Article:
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Fraser Island – Day 161

23 Jul

14th July 2011

Fraser Island Here We Come

A group of us were picked up at 7.45am by our driver Mark and his massive bus like creature. Apparently these creations are needed for the sandy conditions on the island, but this puppy was enormous. I was lucky enough to get the front seat and so had a panoramic view of the tour, definately the best seat in the bus, although also the noisiest as it was near the gear box.

We made a few more stops and were soon chock-a-block full. Then it was off down the road to get the ferry, straight off the beach, to the island.

Monster truck riding ferry

From the ferry we drove directly onto the beach of Fraser, there were no roads or anything of the like and as we drove along we occasionally had the waves wash towards us. At these points driver Mark would let go of the steering wheel and pretend he was swimming or paddling through the incoming waves.

Driving on the beach

The main beach was an endless stretch of smooth sand and the sight was breathtaking. I could just imagine my dad racing along the beach in our “bakkie” (pickup/ute) looking for the best fishing spot. After about half an hour on the beach we turned into the resort for our tea break and then it was off inland and some severe turbulence in the cabin of the bus.

The interior road, this is a smooth bit

We drove past stunning trees, such as Scribbly Pine and Blackbutt Eucolyptus, that seem to go against the idea of an island of sand not being able to support such huge trees with so much diversity. I could feel my headache returning as we pulled into the Lake Mckenzie parking area. There are over 100 freshwater lakes on Fraser Island and are some of the purest in the world. Lake Mackenzie is a perched Lake, which means it is above sea level and the retains it’s water through the compact sand and leaf matter that form a water proof basin. If this basin was destroyed the lake would simply drain away into the sand.

Lake McKenzie

The lake is breathtaking to see and freezing cold too boot, especially in winter. The pureness of the water and the underlying leaf litter at its base reflect the sun and make it seem bluer than it is.

Lake McKenzie

The water was so inviting that I had to go in and was the first person in the group to attempt it. The water was freezing but within a few seconds you were so numb that it actually felt pleasant. The sand is pure silica and was used by the Aboriginal people to shine up jewellery, stones and even their teeth. It makes a great exfolient and I made full use of it, also shining up my rings at the same time.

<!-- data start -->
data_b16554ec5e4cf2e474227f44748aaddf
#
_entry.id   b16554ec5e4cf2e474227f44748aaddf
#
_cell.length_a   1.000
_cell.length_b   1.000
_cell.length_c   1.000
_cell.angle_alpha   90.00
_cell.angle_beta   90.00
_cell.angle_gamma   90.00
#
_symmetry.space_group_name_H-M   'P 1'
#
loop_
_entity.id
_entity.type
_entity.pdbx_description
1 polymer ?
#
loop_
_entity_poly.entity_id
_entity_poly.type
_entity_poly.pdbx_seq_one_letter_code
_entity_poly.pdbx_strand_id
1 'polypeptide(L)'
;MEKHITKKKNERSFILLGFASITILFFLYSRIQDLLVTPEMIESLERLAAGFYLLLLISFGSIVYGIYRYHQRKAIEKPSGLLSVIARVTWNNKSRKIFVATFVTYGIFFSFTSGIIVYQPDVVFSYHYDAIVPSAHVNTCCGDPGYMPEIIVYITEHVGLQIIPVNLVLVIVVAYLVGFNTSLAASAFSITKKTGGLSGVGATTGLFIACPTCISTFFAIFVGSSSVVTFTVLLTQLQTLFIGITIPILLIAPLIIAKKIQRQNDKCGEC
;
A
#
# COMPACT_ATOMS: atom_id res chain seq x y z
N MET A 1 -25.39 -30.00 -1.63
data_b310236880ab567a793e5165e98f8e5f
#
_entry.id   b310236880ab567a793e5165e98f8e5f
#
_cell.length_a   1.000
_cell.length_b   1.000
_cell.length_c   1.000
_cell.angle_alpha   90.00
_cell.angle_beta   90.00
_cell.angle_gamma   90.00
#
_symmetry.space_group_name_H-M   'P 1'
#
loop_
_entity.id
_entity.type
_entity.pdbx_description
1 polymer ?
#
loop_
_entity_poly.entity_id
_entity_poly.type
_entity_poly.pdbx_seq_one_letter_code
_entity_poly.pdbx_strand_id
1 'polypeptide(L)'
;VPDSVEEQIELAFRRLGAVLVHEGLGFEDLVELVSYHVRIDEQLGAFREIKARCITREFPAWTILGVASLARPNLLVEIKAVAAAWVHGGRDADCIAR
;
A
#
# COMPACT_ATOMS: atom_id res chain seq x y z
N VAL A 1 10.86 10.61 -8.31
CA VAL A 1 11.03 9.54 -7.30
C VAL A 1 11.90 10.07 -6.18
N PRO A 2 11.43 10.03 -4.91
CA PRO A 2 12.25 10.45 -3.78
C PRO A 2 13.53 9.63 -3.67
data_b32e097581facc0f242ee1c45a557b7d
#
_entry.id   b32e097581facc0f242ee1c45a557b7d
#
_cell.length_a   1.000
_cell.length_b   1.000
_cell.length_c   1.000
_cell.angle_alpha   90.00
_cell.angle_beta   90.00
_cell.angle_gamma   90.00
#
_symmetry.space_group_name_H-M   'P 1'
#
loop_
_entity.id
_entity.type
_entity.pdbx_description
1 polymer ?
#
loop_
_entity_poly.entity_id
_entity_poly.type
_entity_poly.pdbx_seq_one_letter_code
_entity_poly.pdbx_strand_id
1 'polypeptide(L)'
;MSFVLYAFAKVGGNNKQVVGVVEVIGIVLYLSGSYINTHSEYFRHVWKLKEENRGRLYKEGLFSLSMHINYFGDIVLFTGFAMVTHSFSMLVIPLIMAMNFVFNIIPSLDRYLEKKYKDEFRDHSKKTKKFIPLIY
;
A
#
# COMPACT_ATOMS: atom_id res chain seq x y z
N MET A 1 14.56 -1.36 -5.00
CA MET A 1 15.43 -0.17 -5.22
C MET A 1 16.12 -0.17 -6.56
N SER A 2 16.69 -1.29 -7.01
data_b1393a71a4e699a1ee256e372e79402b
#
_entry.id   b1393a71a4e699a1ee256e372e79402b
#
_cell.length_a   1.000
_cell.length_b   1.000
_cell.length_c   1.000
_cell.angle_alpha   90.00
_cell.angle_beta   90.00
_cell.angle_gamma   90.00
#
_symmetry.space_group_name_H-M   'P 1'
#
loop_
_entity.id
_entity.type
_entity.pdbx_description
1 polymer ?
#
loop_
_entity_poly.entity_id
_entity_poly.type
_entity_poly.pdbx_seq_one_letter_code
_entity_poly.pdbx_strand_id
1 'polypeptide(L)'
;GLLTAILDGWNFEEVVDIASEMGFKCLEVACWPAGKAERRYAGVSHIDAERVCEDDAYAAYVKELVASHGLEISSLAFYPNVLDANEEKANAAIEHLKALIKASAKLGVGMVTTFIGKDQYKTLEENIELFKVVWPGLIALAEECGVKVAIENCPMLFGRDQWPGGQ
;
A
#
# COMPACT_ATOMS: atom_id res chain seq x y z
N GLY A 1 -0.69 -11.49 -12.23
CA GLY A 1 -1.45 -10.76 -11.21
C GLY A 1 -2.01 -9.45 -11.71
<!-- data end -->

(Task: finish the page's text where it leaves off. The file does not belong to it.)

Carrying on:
very very cold!

Refreshing swim

Beauty Treatments

One thing was for, the brisk swim had cured my headache!

We then returned to the bumpy ride and headed deeper into the rainforest and went for a short hike. The ecosystem on the island was truly incredible and I was awestruck at the size of the staghorn ferns (a fern we also have in South Africa). Not only were they prehistoric in size but there were hundreds of them.

Staghorn ferns covered the trees

Prehistoric Staghorns

As we wandered through this beautiful old forest Mark told us about all the trees and the river. The river is what is known as a ghost river, as it makes absolutely no noise as it flows through the forest. This is due to the lack pebbles to make it a babbling brook. It is also a sacred location for the Aboriginal people. No male Aboriginals are allowed here as it is where the women would give birth. It was believed that the low pH and cold temperature aided the birthing process.

Leaving the forest we bounced our way back to the resort for a delicious, all-you-can-eat, lunch. Then back up the beach to the wreck of the Maheno, built in 1905, used as a hospital ship during the great war and finally stranded on Fraser Island in 1935, it is now a tourist attraction. The twisted wreck of metal creates quite a stark contrast against the blue sky and crashing waves.

Wreck of the Maheno

Maheno

As we returned in the direction of the ferry we came across a wild dingo. There is quite a large population of Dingoes on the island, and with people feeding them there have been a few nasty run-ins. However, we never had any issues with the solitary one we came across and he was in stunning condition.

Dingo

Dingo on beach

It was a spectacular day with perfect weather. I am very glad I had the chance to explore this location and only wish I had more time (and more money) to explore it more. When I returned to the hostel I discovered my 3 thoughtful roommates had checked out and been replaced by 6 young German lads. The place looked like their bags had exploded and I had to kick things aside to reach the bathroom. Oh well I guess you can’t have it perfect everytime.

Some pics from Fraser:


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Posted by on July 23, 2011 in Uncategorized

 

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